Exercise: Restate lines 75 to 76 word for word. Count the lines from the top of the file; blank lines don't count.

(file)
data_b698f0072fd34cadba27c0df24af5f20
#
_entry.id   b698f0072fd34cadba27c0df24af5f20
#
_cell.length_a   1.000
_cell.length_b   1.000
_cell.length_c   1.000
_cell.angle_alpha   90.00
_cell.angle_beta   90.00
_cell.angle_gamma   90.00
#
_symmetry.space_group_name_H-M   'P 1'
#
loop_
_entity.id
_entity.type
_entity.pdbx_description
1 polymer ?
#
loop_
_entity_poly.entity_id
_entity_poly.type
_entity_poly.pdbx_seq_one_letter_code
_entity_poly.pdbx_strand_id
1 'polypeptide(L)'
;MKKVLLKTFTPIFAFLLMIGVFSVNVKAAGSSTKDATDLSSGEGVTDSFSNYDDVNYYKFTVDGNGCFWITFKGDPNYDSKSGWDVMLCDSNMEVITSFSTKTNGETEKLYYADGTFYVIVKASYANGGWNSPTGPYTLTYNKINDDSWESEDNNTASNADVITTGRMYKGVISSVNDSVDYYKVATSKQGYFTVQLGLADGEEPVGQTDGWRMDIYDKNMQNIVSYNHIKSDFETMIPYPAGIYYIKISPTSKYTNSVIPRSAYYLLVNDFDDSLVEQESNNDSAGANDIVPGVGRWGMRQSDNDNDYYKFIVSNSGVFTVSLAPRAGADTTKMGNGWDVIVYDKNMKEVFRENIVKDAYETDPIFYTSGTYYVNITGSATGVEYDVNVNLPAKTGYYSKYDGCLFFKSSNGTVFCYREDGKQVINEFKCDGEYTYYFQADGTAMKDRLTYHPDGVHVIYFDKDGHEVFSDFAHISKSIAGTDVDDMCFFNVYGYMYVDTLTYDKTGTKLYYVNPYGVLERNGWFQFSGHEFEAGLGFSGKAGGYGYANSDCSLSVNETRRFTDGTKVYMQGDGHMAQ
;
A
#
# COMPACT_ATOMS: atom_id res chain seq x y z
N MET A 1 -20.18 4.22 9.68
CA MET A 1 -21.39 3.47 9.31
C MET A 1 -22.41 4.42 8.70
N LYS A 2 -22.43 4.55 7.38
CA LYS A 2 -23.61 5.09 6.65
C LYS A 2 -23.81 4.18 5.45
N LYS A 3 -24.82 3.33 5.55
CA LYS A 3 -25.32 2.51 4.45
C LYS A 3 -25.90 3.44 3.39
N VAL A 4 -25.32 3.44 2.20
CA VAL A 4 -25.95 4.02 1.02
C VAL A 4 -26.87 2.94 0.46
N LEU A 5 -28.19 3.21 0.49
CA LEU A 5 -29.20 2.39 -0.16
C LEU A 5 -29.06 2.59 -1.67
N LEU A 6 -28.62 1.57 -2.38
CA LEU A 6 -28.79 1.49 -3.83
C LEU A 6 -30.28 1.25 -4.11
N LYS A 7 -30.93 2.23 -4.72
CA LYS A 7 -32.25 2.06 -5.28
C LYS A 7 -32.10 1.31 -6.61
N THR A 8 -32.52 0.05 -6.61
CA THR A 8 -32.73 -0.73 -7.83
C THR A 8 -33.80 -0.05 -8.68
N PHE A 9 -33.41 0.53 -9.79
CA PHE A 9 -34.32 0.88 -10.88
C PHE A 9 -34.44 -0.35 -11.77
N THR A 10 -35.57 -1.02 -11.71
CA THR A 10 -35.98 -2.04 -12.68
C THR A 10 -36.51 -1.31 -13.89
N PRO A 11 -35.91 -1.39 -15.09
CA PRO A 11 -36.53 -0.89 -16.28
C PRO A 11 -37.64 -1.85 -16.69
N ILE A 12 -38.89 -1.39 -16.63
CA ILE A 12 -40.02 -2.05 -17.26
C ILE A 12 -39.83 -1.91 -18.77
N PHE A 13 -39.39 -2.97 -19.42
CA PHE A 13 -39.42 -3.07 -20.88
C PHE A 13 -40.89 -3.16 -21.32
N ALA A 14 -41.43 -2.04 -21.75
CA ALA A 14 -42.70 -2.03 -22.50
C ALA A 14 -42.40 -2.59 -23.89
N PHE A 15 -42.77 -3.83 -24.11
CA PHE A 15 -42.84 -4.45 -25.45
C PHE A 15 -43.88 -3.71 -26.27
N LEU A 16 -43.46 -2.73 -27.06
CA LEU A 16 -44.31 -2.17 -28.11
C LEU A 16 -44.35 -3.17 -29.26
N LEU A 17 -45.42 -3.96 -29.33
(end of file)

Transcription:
C PHE A 15 -43.88 -3.71 -26.27
N LEU A 16 -43.46 -2.73 -27.06